CSS Eleven is an informal group of visual designers and developers who have agreed to give up a little of their time to helping the CSS Working Group to understand what we need from CSS in the future. We will help by making suggestions, but more importantly by providing clear, real-world, visual, graphical examples of the results of the CSS that we need and helping with making test suites; two areas that have proven very time consuming in the past.

      Are we the only group that the Working Group will listen to? I hope not. We’re simply the first of what I hope will many ways that visual designers and developers get together to help make sure that CSS3 is what designers deserve it to be.

    2. How will you arrive at the decisions as to which modules are most keenly needed?

      The decision to look at CSS Multi-Columns was purely mine as it is a mature draft with some features already available to test in some browsers. In the future I’m sure that efforts will be focussed on the modules that matter most to us as visual designers (personally, I’m particularly looking forward to seeing what happens with Advanced Layout). I’m sure that we’ll get lots of feedback and suggestions from the industry at large too.

    3. Won’t it be hard to make judgements about implementation when there are no browsers available to test the more advanced features on?

      Of course implementation is important, and we would hope that the browser makers on the CSS Working Group will help us all they can by continuing to implement new features. For me as a visual designer, describing the features that I need from CSS visually is one of the most important jobs that I can do to help the development of CSS. We need clear, real-world visual examples from people who also understand CSS from an everyday working perspective. I’m sure that with so many great people volunteering, there will be plenty to work on.

    4. What kind of timescale are you looking at for releasing the first batch of recommendations?

      I would think that we will two months working collaboratively on CSS Multi-Columns, after which I expect that we will open the wiki (or some similar facility) to a wider audience for a month before wrapping things up and handing it to the CSS Working group. Of course everybody involved is volunteering some of their valuable time, so time-scales may change.

    5. Which aspect of CSS 3 are you personally most looking forward to?

      Grid Positioning and Advanced Layout will help to solve many of the problems that designers face every day using CSS. There has been a little confusion about the role of Grid Positioning and its relationship to Advanced Layout, but both are exciting developments that I am looking forward to seeing.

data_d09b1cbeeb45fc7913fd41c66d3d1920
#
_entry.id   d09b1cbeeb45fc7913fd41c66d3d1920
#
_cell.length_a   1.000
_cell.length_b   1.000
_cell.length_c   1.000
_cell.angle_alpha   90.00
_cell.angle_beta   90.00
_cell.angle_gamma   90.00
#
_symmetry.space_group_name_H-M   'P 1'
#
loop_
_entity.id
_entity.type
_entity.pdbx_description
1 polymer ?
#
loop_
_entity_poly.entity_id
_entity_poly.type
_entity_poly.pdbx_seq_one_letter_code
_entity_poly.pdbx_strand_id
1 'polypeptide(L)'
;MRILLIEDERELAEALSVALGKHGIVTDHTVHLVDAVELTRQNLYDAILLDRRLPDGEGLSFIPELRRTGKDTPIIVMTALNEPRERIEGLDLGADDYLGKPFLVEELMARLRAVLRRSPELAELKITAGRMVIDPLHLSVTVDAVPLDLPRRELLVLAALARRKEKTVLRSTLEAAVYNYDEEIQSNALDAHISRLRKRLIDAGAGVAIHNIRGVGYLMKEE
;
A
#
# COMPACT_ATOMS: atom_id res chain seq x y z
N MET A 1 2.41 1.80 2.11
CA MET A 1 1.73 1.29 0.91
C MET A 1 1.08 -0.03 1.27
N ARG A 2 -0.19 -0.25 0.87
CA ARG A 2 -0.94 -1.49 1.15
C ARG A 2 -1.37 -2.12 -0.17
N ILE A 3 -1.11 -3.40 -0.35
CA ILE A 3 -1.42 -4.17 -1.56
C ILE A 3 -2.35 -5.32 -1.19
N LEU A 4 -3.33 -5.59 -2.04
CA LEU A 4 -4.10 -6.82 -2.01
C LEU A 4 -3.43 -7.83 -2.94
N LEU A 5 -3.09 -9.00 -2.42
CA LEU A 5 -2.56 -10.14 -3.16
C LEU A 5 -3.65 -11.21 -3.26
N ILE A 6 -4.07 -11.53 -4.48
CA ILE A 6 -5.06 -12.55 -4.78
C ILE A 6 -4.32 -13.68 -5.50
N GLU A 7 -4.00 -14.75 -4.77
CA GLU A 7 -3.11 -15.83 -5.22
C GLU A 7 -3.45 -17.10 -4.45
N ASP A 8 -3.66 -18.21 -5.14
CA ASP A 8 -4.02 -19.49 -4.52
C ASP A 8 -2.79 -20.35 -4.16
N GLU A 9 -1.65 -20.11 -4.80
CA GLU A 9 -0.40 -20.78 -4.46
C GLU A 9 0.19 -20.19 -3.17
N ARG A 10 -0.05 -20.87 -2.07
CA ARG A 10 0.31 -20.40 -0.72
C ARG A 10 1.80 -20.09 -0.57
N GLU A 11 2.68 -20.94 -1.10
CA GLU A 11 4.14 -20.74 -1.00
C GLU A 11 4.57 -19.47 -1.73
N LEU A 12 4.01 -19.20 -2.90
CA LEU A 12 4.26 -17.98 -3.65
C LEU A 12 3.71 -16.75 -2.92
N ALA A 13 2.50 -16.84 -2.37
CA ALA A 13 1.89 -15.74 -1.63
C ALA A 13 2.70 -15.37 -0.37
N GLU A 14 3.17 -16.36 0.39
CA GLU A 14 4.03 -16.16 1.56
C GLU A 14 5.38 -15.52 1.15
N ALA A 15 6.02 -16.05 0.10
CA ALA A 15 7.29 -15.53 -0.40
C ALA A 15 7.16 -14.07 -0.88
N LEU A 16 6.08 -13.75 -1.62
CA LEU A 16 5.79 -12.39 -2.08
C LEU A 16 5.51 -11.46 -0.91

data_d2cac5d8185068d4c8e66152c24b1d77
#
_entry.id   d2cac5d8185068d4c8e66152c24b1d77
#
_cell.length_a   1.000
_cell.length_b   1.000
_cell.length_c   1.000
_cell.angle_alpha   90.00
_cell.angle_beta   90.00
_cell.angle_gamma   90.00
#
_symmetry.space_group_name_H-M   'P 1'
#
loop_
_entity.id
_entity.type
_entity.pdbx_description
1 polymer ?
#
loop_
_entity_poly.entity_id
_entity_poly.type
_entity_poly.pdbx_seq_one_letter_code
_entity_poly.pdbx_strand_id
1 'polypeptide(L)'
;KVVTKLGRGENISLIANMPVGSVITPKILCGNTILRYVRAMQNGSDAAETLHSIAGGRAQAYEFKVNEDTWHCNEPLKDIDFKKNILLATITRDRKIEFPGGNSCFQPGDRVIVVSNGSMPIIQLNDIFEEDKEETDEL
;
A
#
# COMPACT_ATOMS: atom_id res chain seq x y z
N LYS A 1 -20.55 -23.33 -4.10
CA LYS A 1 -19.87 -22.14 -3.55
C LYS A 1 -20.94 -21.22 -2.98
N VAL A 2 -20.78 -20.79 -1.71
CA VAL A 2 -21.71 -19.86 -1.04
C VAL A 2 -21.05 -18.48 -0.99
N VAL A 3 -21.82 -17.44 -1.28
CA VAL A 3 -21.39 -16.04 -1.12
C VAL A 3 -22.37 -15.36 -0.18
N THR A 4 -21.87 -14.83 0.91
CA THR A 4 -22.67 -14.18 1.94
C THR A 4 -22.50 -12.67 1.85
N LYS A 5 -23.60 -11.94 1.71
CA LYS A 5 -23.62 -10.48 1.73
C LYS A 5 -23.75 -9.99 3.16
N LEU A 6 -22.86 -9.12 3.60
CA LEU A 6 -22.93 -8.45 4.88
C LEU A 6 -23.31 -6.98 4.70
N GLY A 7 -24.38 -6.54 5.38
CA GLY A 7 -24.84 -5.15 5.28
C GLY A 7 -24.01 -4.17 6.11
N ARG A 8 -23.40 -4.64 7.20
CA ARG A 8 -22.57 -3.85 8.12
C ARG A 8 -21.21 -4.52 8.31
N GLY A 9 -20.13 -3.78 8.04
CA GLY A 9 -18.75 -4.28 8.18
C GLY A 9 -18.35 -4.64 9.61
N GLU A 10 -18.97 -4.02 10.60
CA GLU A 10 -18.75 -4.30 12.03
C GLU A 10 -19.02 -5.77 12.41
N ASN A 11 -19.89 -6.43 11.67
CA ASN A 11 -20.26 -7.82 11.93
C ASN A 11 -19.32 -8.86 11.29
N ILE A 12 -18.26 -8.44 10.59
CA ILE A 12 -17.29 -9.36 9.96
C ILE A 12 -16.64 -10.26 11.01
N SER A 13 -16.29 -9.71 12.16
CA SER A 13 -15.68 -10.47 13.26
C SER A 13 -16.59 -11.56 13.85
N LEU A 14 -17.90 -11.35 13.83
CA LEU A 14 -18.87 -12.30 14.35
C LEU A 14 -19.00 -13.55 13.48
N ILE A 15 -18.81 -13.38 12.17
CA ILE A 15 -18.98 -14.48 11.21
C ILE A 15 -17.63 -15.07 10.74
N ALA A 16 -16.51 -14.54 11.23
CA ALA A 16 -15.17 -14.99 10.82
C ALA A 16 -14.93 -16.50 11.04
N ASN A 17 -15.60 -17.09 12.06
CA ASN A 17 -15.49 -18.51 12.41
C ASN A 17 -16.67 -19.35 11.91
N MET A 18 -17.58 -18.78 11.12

• 200704 Sep

    Here’s the concluding part of our interview with Håkon (you can read the first part here).

    1. Name the top five CSS3 features you’d like all major browsers to support in their next major release.

      Here’s some of my favorites:

      Also, we must not forget Generated content, and tables from CSS2.1. These are great features that still can’t be used due to lack of support from one browser.

    2. Do you think there should be a Acid3 that focuses on CSS3 features that designs want supported as soon as possible?

      Yes, I think it’s time for another Acid test — all major browsers but one (guess which one!) support Acid2 by now. I believe Acid3 should test CSS3 features that a critical mass of browsers can agree to implement. Also, it should probably test features from the upcoming HTML5 and the DOM.

    3. Do you have a favourite designer who you admire their work, either from a design or technical respect?

      I can’t give you one name. I often show designs from the CSS Zen garden when I give talks; I like many of them.

      I can name two favorite fonts designers, though: Ray Larabie and Dieter Steffmann.

    4. How do you think designers can get more involved with the CSS3 progress, to make sure features designed by designers themselves are added to the spec, instead of the features the spec writers might think are important? Is there a way this can be done without designers (many who don’t have much free time to spare) having to read through long mailing list histories and understanding a lot of very technical implementation details (I’m thinking such as having a appointed advisory board of designers for example that advise what features they want, and gather feedback from others, then the implementers can discuss this and come back with issues or start to draft specs for those features)?